Faculty who are not informing the bookstore on a timely manner of the textbooks they plan to use for the spring 2014 semester impact students and revenue for the Student Store.
With the deadline for instructors and professors to submit textbook adoption forms — which specify the reading materials that will be used for each class next semester — just passing, a little more than half of the total number of instructors have turned their papers in, according to Candy Van, assistant bookstore manager.
“We still receive orders when school starts,” Van said. “It’s the same as when a student doesn’t meet his deadline in class.”
The textbook order deadlines, which are set mid-October and mid-April, were created so that the textbook selections can be provided along with the schedule of classes, according to the textbook adoption policy.
“Every campus is fighting the issue of departments not turning in [their papers] on time,” Van said. “It’s a dilemma all over the nation.”
When instructors turn in their textbook adoption forms late, the bookstore orders the books late, and the Student Store won’t be able to stock up early, she said.
“The student could go somewhere else to look for the books,” Van said.
This chain reaction is even worse for textbooks that are custom-made for Pierce College classes.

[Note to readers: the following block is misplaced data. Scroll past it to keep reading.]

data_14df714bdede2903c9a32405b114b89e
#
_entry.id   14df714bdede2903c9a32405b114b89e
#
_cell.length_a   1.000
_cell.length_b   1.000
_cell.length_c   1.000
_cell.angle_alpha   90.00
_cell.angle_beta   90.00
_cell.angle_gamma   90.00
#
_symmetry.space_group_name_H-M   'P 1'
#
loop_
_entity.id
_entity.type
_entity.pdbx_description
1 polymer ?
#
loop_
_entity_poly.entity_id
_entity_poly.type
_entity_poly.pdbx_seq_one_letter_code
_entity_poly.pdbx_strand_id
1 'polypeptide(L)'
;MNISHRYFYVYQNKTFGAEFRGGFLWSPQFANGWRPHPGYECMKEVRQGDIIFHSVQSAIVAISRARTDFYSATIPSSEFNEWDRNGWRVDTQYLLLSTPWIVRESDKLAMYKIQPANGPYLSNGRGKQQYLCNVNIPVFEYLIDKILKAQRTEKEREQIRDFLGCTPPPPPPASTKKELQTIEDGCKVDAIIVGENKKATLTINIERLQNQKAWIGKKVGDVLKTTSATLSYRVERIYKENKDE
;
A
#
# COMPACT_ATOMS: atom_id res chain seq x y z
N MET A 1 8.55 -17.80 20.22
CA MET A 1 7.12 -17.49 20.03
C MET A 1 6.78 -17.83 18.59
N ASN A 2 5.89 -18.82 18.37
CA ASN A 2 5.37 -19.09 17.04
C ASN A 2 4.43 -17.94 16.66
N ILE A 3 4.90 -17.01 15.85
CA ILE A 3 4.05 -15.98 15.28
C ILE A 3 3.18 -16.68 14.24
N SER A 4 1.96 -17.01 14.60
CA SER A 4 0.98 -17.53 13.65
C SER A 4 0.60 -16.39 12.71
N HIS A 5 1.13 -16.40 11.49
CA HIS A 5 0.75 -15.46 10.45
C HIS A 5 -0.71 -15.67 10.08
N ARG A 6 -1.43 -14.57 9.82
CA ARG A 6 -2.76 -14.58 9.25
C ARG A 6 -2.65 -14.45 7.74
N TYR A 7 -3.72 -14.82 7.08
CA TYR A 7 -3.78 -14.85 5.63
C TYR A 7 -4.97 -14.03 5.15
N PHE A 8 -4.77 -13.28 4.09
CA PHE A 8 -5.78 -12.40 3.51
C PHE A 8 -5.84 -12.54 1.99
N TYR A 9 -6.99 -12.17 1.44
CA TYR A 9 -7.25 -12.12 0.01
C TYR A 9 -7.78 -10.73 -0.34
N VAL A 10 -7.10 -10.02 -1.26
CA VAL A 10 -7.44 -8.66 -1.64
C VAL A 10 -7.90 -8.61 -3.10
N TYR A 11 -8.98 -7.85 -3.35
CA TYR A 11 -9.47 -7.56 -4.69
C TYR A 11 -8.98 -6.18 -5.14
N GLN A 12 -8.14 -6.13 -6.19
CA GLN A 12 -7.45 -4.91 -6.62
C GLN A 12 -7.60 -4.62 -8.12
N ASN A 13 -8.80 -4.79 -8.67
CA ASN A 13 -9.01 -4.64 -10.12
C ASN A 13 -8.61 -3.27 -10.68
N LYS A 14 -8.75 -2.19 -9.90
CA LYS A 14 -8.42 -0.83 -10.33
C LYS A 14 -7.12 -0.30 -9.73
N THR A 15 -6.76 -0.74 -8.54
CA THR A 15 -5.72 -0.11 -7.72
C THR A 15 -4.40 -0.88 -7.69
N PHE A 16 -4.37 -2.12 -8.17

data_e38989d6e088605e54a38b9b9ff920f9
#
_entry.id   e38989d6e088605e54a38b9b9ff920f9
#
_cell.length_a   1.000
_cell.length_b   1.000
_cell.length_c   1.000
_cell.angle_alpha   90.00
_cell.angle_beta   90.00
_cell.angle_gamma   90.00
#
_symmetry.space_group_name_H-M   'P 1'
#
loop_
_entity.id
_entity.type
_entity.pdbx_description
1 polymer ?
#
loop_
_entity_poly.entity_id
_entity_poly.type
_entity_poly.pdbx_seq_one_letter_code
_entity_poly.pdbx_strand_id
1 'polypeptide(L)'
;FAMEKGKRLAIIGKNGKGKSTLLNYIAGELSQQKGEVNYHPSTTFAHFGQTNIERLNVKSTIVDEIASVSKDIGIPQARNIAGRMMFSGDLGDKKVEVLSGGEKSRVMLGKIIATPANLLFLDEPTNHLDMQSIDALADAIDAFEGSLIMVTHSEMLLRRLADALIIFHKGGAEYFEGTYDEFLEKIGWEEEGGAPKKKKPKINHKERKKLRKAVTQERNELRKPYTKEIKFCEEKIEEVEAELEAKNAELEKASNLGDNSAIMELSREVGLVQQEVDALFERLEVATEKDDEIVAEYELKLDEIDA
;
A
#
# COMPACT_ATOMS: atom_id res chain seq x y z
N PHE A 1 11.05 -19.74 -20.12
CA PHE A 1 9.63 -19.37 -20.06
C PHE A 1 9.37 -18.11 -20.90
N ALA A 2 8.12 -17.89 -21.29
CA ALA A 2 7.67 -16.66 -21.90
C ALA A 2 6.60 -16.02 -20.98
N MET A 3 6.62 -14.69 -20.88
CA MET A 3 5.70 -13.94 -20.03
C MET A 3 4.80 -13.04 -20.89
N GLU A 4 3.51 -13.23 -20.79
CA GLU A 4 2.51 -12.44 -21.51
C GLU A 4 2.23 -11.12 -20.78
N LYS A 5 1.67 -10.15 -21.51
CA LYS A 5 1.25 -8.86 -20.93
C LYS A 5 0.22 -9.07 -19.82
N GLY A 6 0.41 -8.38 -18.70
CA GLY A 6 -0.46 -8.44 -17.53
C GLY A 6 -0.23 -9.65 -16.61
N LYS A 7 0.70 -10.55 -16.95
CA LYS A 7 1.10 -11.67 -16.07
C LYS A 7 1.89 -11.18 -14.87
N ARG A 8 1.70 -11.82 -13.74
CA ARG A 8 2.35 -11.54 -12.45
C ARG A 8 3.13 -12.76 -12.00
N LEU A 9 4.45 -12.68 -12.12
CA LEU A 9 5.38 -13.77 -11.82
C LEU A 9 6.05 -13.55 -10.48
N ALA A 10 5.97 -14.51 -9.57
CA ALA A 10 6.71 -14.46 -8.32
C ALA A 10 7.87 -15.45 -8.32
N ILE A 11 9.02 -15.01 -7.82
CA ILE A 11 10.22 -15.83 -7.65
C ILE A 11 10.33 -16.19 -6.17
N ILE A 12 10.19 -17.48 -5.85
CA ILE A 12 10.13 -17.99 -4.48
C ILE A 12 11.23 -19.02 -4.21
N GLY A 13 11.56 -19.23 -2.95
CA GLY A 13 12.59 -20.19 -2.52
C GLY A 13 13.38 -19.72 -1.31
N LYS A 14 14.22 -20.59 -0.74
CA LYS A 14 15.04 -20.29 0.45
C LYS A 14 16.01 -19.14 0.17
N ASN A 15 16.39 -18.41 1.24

Custom textbook — books that are put together with sections specifically chosen by the instructors to cater to their particular classes — take longer to shelf.
While regular textbooks take seven to 10 days to shelf, custom textbooks can take up to two weeks to receive, according to Book Buyer Juan Catalan.
In addition to made-for-Pierce College books, custom texts include bundles that include, for example, the main textbooks, electronic copies, workbooks and unique online codes. Though these books take longer to process, they are beneficial to students in the long run.
“Theoretically it saves students money,” said Cara Gillis, chair of the Pierce ethics committee.
Van says that while the Student Store is a business, its priority is the students. If professors turn in their adoption forms late, especially for custom books, they are hurting student success.
“If students want to study in advanced they can’t,” Van said.